Editorial: Trump bungles his quest for the ‘ultimate deal’ in the Middle East

Smoke from Israeli tear gas fills the air during clashes near the border in the east of Gaza City, Gaza Strip on Dec. 27.
(Mohammed Saber / EPA-EFE )

It’s not an indictment of President Trump that he failed in his first year in office to broker what he once called “the ultimate deal” — an agreement between Israel and the Palestinians. After all, the effort to end that bitter conflict, which has been underway in one form or another for well over 100 years, also eluded his recent predecessors, despite intense effort and creative diplomacy.

Trump can be faulted, however, for his arrogance, his ignorance and his shortsightedness, which ultimately made an unsatisfactory situation worse. Although he boasted that a deal was within reach — and “not as difficult as people have thought over the years” — and although he appointed a team of emissaries to explore the possibilities of peace (including his son-in-law, Jared Kushner), efforts to move forward have been overshadowed by Trump’s own words, actions and intemperate tweets. He has emboldened extremists in both the Israeli and Palestinian camps, alienated America’s allies and sowed the same sort of confusion about U.S. intentions in this arena that has clouded other aspects of foreign policy.

Most recently, reversing decades of bipartisan U.S. policy, Trump decided to formally recognize Jerusalem as Israel’s capital, a premature and provocative step but one that cheered many of his supporters. The president portrayed his action as a simple recognition of the reality that the seat of Israel’s government is in (West) Jerusalem. In defending the decision, his advisers also suggested that the move didn’t commit the U.S. to any particular view of Jerusalem’s ultimate borders or the future of East Jerusalem, which Israel captured from Jordan in 1967.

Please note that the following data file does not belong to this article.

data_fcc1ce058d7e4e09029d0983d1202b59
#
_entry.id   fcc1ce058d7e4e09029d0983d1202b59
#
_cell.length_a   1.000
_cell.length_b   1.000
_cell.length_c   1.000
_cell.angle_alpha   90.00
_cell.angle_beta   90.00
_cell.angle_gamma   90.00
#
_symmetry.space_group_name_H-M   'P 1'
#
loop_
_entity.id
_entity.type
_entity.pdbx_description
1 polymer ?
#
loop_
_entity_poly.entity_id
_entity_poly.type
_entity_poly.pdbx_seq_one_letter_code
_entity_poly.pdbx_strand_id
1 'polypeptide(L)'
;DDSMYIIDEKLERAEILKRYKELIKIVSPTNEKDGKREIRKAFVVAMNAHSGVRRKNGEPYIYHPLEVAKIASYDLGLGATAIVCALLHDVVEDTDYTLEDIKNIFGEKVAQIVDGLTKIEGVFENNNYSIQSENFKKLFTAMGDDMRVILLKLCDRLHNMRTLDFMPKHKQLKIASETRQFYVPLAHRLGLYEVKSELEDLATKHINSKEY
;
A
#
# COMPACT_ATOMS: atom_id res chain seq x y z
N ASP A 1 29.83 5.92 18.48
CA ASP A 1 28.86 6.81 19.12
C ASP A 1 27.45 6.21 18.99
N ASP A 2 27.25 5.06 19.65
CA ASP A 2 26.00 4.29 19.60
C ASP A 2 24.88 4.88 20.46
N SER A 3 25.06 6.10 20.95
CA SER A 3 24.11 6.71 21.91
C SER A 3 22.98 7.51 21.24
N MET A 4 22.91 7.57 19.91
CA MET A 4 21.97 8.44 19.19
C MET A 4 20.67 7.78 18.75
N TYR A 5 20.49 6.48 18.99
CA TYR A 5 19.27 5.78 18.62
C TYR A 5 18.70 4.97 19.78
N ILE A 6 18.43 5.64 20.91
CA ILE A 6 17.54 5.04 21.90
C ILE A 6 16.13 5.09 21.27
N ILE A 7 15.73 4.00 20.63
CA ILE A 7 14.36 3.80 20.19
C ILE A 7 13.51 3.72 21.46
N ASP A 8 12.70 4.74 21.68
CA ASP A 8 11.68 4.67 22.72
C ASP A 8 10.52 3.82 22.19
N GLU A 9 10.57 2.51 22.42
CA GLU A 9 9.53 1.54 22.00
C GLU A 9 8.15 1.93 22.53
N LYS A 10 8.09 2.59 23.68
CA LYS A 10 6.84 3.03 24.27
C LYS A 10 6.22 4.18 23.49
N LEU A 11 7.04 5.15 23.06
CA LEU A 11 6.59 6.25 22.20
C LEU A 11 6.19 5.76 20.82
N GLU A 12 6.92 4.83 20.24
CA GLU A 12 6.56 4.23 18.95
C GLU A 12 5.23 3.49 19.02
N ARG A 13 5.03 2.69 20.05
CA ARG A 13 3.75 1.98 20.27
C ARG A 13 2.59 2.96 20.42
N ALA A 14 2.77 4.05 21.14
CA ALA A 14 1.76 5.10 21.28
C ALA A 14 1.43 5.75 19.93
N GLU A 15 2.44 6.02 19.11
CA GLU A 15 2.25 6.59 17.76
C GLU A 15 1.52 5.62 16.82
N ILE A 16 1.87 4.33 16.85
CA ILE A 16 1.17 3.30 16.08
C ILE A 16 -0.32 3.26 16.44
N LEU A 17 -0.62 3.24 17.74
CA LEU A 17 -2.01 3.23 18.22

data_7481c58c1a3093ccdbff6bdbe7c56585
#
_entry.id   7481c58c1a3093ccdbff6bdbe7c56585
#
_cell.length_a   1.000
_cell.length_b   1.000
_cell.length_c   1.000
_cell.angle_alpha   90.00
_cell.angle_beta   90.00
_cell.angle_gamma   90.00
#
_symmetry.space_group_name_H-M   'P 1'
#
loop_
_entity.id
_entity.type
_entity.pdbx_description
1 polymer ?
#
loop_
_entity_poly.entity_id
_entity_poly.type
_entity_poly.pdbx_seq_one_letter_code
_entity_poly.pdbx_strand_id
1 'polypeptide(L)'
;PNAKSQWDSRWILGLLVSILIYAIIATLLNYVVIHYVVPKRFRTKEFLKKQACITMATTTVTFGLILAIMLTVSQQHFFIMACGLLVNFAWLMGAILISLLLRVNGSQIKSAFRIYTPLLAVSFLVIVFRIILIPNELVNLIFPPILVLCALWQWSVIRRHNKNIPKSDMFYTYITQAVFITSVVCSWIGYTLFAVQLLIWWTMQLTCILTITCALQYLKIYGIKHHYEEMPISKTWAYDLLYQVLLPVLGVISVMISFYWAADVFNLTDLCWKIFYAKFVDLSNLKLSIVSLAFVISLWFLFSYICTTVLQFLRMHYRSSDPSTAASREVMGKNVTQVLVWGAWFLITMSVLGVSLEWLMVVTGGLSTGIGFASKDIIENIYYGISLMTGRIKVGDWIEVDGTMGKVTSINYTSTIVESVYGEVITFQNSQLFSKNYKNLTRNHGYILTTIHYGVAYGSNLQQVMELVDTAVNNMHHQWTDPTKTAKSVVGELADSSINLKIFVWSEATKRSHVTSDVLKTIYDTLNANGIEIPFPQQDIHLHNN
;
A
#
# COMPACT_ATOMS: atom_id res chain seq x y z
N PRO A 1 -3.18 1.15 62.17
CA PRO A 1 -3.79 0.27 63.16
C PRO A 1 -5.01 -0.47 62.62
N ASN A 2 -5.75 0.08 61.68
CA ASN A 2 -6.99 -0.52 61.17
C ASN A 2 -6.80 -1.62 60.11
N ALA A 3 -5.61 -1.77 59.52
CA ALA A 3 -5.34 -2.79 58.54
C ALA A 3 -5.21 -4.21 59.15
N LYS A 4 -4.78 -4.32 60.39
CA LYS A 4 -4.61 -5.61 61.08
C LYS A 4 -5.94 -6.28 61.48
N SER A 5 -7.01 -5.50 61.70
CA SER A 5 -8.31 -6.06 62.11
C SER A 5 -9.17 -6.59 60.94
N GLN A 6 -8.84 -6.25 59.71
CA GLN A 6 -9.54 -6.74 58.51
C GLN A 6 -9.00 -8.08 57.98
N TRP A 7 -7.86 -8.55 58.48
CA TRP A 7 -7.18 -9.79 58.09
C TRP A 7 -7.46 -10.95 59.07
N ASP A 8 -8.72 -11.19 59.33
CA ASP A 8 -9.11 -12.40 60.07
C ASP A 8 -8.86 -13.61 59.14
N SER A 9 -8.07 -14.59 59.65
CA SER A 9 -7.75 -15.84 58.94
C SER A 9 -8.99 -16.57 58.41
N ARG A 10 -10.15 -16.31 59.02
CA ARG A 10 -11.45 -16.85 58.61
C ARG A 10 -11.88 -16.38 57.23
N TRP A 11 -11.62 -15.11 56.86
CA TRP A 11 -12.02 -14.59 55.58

[Trump] needs to stop pandering for domestic audiences and get serious about bringing the parties back to the negotiating table.

Yet the Palestinians don’t see Trump’s actions in such innocuous terms, and Trump’s own words aren’t likely to reassure them. This week he tweeted: “We have taken Jerusalem, the toughest part of the negotiation, off the table” — an inscrutable statement that could be read to endorse Israeli claims to all of Jerusalem. If that’s indeed what he means, it would deal a serious blow to hopes for a negotiated two-state solution.

In the same series of tweets, Trump complained that “we pay the Palestinians HUNDRED OF MILLIONS OF DOLLARS a year and get no appreciation or respect . . . [W]ith the Palestinians no longer willing to talk peace, why should we make any of these massive future payments to them?” (Some of the payments take the form of contributions to the United Nations Relief and Works Agency for Palestine Refugees, or UNRWA. Even some prominent Israelis believe it would be a mistake for the U.S. to abruptly cut off those funds.)

The Trump administration already had a credibility problem with many Palestinians because of his equivocal attitude toward a two-state solution, in which an independent Palestinian state would exist alongside Israel. In February Trump said: “I’m looking at two states and one state, and I like the one both parties like. I can live with either one.” Trump’s ambassador to Israel, David Friedman, a longtime supporter of right-wing Israeli causes, has continued to fuel suspicion that the administration is hostile to Palestinian aspirations. Recently the Israeli Broadcasting Corp. quoted Friedman as urging the State Department to stop using the word “occupied” to describe the Israeli military presence in territories Israel captured in 1967 that are claimed by the Palestinians.

The administration’s decision to recognize Jerusalem as Israel’s capital left it isolated at the United Nations. It was condemned by the U.N. General Assembly by a vote of 128 to 9, with 35 abstentions. A similar resolution in the Security Council had the support of 14 out of 15 members — but was defeated when the U.S. exercised its veto.

Yet the Trump administration’s response to this overwhelming opposition wasn’t to reconsider its position; it was to throw a party at the U.S. mission at the U.N. for the “Friends of the U.S.” — i.e., only those that voted against or abstained on the General Assembly resolution.

The Middle East peace process was ailing well before Trump came into office; he and his son-in-law can hardly be blamed for that. But they need to understand that the bedraggled and much-maligned two-state solution remains at the moment the only realistic hope for resolving the conflict. If they want to move beyond empty bluster toward a fair and durable solution, they need to stop pandering for domestic audiences and get serious about bringing the parties back to the negotiating table for tough talks on thorny issues. That process will of course be “difficult.”


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